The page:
When Adam and Eve were first created, they were not expected to know the difference between good and evil. It was only after they ate from the tree of the knowledge of good and evil that they understood it. We are born into a world full of evil as well as good. We are not born with the understanding (Deuteronomy 1:39), but we all must learn to tell the difference between them.
We must know the difference between good and evil.
In Psalm 34:12-16 (quoted in 1 Peter 3:10), we are told to turn away from evil and do good. But how can we do that if we do not know the difference? If we do not know the difference between good and evil, we can find ourselves justifying what is wicked and condemning what is righteous. Proverbs 17:15 tells us that will make us an abomination to God. This is serious business.
Why is it difficult to know the difference between good and evil?
It seems like it should not be so difficult to know what is good and what is bad. Almost everyone automatically knows that it is bad to kill someone else, do they not? Torturing people is understood to be wrong without explaining why it is wrong. But there are many things that are wrong and things that are right that we do not automatically understand.
On top of the unintuitiveness of the evil or goodness involved in certain actions, we are constantly being bombarded by the world with lies about what is good and evil. On the television shows and movies, the “good guys” often promote fornication, drunkeness, crude speech, revenge, etc. Speaking out against homosexuality or abortion is viewed as hate speech. We must learn to see through the propaganda of Satan and be disgusted by sin as God is.
How do we learn the difference between good and evil?
Hebrews 5:14 says that we learn the difference through constant practice. Obviously, we cannot practice what we do not know about. But we cannot continue learning until we practice. If you are studying math, you may understand what the teacher explains in class, but if you do not practice what you learn, you will forget it by the time the test comes. If you practice what you learn, then you will remember it and be able to move to more advanced ideas.
Begin with the “sermon on the mountain.” For example, Matthew 7:12 contains what we like to call the “golden rule.” Whatever you would want someone to do for you, do that for them. The next time you watch a game of soccer, see how your favorite player treats his opponents. Does he purposely trip them and try to get away with it? Does he fall down on his own and try to blame his opponent? That is evil - it is the opposite of how Jesus taught us to behave.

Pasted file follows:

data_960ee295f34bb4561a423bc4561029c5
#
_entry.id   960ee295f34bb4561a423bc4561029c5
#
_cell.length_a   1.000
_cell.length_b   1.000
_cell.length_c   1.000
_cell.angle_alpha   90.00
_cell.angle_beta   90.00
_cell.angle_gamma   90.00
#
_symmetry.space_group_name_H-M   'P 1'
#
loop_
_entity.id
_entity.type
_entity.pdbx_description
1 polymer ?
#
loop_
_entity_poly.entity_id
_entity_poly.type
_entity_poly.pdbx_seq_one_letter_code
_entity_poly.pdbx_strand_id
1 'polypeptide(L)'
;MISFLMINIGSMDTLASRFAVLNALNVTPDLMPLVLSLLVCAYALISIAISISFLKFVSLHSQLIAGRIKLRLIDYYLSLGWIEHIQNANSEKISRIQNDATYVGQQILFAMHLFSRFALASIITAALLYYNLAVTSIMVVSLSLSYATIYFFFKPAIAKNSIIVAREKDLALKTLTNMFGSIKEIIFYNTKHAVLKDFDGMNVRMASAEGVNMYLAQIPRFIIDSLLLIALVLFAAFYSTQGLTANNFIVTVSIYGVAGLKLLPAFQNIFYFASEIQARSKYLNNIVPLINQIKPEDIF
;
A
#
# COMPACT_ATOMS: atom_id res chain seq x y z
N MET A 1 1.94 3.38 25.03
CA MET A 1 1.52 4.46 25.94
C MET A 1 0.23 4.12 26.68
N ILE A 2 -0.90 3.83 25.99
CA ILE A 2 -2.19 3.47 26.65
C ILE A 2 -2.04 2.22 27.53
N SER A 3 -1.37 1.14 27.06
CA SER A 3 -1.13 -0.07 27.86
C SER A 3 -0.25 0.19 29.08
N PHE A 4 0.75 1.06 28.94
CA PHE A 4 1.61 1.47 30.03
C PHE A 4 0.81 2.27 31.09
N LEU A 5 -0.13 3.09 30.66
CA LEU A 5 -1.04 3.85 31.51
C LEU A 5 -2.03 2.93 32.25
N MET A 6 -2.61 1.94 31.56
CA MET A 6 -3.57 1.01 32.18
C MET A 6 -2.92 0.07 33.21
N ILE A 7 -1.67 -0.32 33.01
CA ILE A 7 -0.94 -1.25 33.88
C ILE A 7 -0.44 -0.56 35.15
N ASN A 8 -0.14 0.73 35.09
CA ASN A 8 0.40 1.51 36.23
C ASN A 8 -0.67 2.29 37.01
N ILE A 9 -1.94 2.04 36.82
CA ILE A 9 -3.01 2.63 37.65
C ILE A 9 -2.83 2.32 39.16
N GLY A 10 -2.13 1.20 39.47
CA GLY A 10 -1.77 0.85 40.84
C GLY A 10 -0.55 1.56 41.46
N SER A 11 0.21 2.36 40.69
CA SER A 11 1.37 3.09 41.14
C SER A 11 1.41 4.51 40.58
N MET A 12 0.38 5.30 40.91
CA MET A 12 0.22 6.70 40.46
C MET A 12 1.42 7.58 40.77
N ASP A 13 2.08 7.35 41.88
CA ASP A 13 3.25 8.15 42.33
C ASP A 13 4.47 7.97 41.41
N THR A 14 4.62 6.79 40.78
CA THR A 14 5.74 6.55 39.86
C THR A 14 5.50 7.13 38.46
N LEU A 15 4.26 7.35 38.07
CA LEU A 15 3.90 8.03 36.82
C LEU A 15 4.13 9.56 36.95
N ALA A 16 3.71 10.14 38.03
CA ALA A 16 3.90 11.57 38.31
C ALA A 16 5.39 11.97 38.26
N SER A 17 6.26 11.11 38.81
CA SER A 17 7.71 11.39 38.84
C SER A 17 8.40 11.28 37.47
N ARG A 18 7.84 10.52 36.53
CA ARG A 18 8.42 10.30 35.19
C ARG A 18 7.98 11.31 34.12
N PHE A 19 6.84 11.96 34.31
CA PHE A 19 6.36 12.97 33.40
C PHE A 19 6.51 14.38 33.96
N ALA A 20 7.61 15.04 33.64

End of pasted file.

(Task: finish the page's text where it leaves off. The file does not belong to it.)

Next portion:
The next time you listen to a song, see if the singer is encouraging thinking of other people first, or if he is encouraging selfishness and just doing what you want to do. The next time you watch a movie see what the “good guys” are doing. Are they treating others properly (like Batman usually tries to do), or do they just take what they can get (like in Pirates of the Caribean)?
We must practice testing what we see and hear to see if it is good or evil. It is amazing how many Christians do not recognize the evil in the movies they watch. There is the immodesty of almost all Disney women characters. There is the selfishness of Aladin and Jasmine. There is the paganism of Pocahontas. These are just the children’s movies! If you children watch these movies, explain to them what is good and evil in them.
Apply what you learn to your own life.
Proverbs 11:20 tells us that if we are crooked in our hearts, God abhors us. What does it mean to be crooked in heart? Think about this: you claim that you love and serve God. You know that God hates lying. You get great pleasure out of watching movies where the “good guys” are constantly lying. You have a crooked heart. You have not made your heart line up properly with what your head knows. It is not something that happens naturally. We must work at it.
We should be constantly studying the Bible to remind ourselves what is good and what is evil. Then we need to practice seeing the difference in the world around us and in our own lives. We need to practice feeling disgusted by sin. Do you have a friend or family member who died because of some terrible disease like cancer? How do you feel about that disease? Jesus died because of sin. How should we feel about sin?
One of the primary messages in Proverbs is “it’s good be good and bad to be bad.” (See Proverbs 10:2,3,6,7,11,16, etc.) It seems like this is so obvious as to not need saying at all, much less repeating over and over in different ways. Unfortunately, we often forget this truth and do not realize how bad sin is. God hates it. We must also learn to hate it.